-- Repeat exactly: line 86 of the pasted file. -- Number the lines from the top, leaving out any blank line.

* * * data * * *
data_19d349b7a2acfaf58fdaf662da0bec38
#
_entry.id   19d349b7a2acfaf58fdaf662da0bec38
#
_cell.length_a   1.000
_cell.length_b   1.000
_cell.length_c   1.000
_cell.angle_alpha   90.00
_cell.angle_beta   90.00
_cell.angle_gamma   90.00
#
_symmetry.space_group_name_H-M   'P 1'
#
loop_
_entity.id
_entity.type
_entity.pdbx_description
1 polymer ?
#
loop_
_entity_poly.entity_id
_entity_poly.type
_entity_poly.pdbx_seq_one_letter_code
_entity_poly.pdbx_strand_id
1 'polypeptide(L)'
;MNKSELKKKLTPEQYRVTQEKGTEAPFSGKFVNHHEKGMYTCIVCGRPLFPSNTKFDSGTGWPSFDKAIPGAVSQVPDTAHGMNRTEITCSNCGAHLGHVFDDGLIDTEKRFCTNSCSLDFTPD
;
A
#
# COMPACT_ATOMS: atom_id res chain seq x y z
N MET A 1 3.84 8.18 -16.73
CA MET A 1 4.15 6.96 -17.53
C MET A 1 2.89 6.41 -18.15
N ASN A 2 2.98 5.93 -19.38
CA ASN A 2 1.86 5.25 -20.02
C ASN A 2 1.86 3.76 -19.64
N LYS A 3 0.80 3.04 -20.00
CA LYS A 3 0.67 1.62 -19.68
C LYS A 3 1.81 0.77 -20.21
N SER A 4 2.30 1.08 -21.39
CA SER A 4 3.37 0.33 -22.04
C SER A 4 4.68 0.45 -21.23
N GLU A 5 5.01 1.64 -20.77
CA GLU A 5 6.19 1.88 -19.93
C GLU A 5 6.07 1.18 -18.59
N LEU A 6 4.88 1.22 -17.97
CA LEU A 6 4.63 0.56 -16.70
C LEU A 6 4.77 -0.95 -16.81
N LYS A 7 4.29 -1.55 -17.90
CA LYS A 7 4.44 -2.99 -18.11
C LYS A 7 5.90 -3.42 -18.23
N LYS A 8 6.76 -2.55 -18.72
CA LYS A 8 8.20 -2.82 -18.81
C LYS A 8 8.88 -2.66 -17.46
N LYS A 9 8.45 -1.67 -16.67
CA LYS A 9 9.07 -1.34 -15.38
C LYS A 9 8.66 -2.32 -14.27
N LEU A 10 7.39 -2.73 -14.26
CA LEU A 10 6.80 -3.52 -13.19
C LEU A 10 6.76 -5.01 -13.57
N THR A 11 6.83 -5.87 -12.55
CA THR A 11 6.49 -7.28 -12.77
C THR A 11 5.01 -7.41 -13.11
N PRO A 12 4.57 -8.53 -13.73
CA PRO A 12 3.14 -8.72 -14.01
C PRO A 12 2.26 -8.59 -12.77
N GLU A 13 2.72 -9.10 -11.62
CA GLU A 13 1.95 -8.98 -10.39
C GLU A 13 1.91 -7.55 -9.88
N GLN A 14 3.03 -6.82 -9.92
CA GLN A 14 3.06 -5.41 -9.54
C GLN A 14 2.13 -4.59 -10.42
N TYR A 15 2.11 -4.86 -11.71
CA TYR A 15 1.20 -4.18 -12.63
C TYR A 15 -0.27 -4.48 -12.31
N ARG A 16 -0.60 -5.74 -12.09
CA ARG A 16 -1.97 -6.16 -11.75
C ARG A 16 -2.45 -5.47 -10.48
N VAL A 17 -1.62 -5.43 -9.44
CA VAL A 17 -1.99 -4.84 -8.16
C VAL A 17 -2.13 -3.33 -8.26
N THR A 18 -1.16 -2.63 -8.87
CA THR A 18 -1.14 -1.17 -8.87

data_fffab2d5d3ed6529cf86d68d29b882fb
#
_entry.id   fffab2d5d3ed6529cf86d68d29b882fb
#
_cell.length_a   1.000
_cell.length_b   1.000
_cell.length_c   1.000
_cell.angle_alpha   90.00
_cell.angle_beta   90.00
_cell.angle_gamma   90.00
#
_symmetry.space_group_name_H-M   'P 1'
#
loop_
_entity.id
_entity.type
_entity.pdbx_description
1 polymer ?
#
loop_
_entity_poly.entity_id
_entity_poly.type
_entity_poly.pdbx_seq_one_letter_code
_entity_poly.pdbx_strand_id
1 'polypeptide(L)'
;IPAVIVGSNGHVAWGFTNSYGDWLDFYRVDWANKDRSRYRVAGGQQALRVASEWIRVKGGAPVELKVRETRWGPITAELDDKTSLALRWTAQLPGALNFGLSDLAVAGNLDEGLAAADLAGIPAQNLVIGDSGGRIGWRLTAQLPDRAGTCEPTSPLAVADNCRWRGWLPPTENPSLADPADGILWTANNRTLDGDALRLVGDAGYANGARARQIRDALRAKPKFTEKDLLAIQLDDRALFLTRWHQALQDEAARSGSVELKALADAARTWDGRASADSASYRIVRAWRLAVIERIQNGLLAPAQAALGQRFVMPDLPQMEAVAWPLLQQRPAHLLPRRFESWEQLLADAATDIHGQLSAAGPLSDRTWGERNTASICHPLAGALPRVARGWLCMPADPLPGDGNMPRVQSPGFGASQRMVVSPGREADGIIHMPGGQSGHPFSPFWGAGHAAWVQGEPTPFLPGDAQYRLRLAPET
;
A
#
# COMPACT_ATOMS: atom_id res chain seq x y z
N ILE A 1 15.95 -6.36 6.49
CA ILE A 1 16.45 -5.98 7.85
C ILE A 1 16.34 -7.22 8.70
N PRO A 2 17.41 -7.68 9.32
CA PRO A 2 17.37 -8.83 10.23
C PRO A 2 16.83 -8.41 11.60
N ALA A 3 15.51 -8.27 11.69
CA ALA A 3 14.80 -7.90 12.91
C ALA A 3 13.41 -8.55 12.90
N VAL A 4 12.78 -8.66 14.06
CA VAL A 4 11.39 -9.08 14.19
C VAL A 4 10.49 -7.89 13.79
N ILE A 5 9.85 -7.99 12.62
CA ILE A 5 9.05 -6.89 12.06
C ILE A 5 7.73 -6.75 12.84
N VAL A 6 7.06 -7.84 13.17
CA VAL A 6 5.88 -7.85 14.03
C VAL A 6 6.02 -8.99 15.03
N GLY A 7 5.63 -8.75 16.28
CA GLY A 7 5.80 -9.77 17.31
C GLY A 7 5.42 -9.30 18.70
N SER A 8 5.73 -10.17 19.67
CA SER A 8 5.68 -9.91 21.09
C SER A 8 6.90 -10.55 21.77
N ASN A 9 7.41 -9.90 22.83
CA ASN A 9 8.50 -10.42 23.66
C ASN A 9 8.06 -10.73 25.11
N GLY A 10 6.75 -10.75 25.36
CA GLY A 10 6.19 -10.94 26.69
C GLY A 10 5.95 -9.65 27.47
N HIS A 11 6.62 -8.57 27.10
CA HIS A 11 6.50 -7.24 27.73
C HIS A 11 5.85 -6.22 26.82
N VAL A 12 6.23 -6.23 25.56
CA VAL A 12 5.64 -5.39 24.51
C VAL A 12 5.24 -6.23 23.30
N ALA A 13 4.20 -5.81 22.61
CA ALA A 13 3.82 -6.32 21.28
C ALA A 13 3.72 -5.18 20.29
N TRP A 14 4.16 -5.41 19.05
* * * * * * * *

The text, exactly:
_entry.id   fffab2d5d3ed6529cf86d68d29b882fb